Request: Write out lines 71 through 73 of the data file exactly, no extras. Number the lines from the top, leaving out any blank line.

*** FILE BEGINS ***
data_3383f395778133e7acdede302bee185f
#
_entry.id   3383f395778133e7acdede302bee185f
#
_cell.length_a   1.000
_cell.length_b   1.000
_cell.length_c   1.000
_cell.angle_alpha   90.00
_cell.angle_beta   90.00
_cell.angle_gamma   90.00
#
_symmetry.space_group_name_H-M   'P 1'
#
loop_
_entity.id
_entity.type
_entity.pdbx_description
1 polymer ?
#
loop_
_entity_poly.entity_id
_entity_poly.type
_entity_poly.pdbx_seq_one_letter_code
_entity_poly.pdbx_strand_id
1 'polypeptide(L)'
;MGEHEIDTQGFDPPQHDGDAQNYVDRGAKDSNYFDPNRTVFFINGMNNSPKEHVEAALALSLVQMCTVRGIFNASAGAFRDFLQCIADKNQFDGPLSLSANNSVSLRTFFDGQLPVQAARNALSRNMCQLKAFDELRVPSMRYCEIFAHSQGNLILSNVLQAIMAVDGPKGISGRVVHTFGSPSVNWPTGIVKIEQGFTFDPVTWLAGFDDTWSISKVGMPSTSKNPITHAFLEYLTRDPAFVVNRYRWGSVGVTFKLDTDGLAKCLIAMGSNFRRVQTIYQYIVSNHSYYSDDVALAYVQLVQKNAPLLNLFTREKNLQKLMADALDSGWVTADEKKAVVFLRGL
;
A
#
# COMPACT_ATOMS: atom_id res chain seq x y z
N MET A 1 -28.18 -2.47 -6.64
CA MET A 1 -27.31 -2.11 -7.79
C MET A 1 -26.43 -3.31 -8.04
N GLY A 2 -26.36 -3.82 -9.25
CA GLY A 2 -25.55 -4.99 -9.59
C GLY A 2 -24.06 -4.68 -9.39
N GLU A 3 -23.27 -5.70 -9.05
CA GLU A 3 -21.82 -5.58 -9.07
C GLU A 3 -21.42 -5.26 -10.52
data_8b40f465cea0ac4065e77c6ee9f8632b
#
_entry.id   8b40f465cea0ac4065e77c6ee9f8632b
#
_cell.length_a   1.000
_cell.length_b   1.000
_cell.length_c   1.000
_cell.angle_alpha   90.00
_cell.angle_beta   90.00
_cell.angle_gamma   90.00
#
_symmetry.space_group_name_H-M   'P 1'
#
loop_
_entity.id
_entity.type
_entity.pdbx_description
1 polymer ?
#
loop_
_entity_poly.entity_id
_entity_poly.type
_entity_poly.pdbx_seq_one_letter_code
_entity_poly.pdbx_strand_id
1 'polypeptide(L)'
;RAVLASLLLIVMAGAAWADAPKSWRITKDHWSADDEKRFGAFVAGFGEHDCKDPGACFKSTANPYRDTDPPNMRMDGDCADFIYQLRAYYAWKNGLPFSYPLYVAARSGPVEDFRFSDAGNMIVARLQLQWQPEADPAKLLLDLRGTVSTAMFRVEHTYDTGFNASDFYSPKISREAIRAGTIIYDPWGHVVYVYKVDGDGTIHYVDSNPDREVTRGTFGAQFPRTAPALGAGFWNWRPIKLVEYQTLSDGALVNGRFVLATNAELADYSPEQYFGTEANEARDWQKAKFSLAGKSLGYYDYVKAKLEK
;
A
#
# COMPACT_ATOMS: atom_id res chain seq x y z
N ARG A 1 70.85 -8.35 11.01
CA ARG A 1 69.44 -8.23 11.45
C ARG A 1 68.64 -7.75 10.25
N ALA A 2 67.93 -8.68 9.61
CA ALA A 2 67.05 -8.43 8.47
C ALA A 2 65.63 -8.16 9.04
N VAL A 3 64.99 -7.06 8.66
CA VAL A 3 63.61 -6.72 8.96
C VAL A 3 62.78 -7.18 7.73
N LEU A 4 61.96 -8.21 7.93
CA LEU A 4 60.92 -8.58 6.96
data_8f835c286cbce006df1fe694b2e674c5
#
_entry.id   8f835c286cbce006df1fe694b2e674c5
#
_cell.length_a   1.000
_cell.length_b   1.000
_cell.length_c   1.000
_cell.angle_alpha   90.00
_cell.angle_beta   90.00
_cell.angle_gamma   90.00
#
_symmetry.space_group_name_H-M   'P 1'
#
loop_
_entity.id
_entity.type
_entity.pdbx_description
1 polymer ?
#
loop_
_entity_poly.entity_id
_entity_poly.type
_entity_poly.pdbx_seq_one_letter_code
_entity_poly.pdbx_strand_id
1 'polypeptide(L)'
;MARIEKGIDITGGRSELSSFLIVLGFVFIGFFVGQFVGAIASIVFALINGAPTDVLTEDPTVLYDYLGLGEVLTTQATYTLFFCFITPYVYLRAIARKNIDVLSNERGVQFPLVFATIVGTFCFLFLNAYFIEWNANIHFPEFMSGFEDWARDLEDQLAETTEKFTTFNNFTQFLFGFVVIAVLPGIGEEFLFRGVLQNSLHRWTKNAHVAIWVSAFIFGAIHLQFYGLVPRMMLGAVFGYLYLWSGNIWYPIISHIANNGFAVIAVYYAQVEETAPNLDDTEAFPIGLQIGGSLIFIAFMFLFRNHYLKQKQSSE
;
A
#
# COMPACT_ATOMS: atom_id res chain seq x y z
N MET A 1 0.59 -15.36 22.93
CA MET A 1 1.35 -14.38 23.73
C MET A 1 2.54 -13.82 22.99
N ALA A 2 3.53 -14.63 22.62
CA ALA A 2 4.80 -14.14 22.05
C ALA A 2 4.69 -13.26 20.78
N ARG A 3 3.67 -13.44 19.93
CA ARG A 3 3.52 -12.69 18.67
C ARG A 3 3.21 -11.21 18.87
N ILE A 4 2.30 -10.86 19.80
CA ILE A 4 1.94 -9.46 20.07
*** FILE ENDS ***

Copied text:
CA ARG A 1 69.44 -8.23 11.45
C ARG A 1 68.64 -7.75 10.25
N ALA A 2 67.93 -8.68 9.61